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October 31, 2015 at 1:49 pm #129443
I am only in week one, l love the pace, amount of time for each segment, and
the clarity and precision of instruction, thank you
I concur with others at the challenges presented by this seemingly simple
movements. I am noticing how for me, asymmetries/imbalances in the body have
become more noticeable with age. I wonder if you can address this
I did Tai Chi and Chi Kong a long time ago, some of the teachings are coming
back to me, but I consider myself a beginner, although I have been a Yoga
practitioner for a long time
Again thank you
MonicaNovember 1, 2015 at 12:57 am #135443
I am also a beginner. I would like to mention it is my understanding during Zhan Zhuang (Standing) we may feel various physical discomforts, imbalances, energy blockages etc., in the body. However, by continuous practice of Standing we may eventually resolve many of these issues as the body releases, heals, creates, rebuilds, and adapts, which take time. Also, I have found by adapting the 70% of capacity application in training and the next time push a little further I have been making progress vs. western ideology in pushing the body 110% in exercises. For example, I started Standing in the AM as the sun rises (back toward sun) a few minutes a day and each week I am increasing the time towards a goal of about 20 to 25 minutes. Periodically I use a timer and once in a while play Zen type music, but mostly Stand outdoors in my backyard.
MikeNovember 8, 2015 at 3:24 pm #135444
Thank you for sharing your experience. I guess having imbalances, blockages is more common than i though, and I am glad to hear they can be helped/healed trough this practice. The imbalance that mostly occupy my thoughts is between the left and right side of the diaphragm, which complicates the breathing. The idea of standing in the garden each morning is something that I plan to implement, great way to start the day!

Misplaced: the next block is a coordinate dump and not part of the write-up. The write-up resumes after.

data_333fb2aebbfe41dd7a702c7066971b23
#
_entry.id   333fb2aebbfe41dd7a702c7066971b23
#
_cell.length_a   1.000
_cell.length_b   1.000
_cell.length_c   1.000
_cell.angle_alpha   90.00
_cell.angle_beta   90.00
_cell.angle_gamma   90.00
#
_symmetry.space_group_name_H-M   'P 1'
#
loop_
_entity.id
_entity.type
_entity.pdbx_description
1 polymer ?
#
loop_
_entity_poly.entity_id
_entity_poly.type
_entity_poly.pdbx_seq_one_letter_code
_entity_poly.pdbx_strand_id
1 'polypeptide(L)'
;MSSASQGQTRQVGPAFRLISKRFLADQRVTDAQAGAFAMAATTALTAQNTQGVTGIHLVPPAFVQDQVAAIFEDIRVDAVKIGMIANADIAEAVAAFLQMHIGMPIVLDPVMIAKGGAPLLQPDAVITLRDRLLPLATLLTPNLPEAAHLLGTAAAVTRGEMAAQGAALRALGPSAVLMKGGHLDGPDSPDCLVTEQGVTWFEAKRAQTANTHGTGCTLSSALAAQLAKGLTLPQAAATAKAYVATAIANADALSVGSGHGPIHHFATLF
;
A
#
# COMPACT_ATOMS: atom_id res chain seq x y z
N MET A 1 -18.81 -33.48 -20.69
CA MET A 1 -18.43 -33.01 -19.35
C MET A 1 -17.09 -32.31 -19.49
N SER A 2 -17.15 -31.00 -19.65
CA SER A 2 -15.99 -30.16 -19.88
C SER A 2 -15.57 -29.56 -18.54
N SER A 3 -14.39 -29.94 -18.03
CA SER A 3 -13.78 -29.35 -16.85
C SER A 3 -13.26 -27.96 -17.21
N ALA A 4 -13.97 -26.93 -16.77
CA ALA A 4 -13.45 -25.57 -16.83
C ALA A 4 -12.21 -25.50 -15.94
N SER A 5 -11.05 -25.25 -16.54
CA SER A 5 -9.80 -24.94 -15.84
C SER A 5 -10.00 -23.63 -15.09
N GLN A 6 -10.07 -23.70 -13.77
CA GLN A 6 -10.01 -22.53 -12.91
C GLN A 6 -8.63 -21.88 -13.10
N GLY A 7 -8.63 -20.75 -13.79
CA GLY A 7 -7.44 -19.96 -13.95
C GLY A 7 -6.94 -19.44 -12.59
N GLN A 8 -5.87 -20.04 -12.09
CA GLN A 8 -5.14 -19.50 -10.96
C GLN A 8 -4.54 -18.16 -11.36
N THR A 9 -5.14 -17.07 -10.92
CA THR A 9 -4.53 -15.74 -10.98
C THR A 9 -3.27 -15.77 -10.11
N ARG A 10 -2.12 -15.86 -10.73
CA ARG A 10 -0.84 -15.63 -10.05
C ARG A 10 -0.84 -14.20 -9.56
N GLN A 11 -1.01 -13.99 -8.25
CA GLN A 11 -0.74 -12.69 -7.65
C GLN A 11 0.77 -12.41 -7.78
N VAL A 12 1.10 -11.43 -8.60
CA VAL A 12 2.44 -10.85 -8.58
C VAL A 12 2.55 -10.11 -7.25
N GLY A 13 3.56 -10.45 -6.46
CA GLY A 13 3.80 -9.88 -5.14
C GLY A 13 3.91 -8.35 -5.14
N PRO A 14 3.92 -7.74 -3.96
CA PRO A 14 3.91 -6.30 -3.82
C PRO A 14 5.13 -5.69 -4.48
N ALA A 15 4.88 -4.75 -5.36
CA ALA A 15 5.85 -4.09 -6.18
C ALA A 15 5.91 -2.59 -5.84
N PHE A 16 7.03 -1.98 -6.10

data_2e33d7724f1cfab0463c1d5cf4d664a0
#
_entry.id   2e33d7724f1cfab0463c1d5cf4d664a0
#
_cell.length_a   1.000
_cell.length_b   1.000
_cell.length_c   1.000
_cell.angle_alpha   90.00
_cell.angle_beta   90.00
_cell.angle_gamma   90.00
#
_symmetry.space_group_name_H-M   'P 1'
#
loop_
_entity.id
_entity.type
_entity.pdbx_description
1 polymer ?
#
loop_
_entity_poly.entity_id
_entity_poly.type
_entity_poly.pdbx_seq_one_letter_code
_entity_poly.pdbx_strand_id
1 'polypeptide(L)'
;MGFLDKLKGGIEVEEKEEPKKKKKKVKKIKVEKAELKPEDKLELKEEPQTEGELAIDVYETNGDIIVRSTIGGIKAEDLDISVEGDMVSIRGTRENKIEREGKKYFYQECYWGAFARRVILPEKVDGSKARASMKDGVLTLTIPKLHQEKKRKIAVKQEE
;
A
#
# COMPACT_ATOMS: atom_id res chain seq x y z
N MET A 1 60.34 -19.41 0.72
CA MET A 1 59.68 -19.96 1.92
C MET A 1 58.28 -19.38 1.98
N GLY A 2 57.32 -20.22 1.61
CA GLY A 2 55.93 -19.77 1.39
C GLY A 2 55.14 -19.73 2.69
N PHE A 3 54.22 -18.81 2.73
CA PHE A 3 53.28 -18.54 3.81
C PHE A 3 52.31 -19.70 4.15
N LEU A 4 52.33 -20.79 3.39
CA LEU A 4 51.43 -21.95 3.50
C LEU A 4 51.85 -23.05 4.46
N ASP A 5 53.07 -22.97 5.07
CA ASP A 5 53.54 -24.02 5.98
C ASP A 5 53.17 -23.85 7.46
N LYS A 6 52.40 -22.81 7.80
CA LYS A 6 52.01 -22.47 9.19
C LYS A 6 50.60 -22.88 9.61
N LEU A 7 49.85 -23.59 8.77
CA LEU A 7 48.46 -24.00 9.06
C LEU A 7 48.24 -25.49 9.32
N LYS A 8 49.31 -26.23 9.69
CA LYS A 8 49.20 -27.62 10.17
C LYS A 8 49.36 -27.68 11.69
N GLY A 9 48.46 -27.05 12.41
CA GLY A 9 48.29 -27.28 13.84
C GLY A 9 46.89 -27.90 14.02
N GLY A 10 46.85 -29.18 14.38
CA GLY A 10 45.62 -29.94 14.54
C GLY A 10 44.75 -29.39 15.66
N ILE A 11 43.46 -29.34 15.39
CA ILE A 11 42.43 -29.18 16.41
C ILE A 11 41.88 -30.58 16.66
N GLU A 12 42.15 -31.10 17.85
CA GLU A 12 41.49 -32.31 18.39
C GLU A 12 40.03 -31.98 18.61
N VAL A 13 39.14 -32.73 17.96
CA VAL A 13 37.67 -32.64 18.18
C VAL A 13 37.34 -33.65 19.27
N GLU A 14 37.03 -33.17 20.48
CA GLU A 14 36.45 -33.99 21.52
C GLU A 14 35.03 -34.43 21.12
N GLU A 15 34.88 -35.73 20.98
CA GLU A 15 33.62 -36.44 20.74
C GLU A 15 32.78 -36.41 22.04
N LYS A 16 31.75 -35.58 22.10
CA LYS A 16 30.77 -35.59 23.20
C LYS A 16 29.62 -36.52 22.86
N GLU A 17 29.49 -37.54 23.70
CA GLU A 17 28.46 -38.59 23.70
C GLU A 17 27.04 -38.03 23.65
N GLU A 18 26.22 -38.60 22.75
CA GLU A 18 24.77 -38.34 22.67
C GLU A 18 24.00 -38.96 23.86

Thank youNovember 9, 2015 at 6:59 pm #135445
it’s true imbalances do become more noticeable with age. Imbalances are
generated by either the “inset” of illness and injury in the body, which creates
contractions or assymetrical use of the body, e.g. using the dominant hand to
do all refined motion, which creates strength and skill on one side and atrophy on the other.
Qi gong addresses this in two ways: either by exercising the body together
at the same (Circling Hands) or left-right alternate (Cloud Hands and D&T).
This method helps to create a balanced use of the body. Also, qi gong is designed to release accumulated, blocked, stagnant and condensing qi from illness and injury,
allowing the body to return to a natural state of function. The longer these
negative energies have been in the body, the stronger the imbalances will be. growing your awareness and practising little and often will serve as a good counterbalance. So is the journey of qi gong…December 29, 2015 at 9:02 pm #135446
Paul, Thanks for your thoughtful answer, sorry it took me a while to answer.
I haven’t been injured as an adult, but I had a serious fall as a child, that may have set some patterns, which may be what I am dealing with now.
I hope is not the “inset” of an illness.
Hopefully with practise my body will remember the alignment and relationship with gravity that once new well, I will keep in touch
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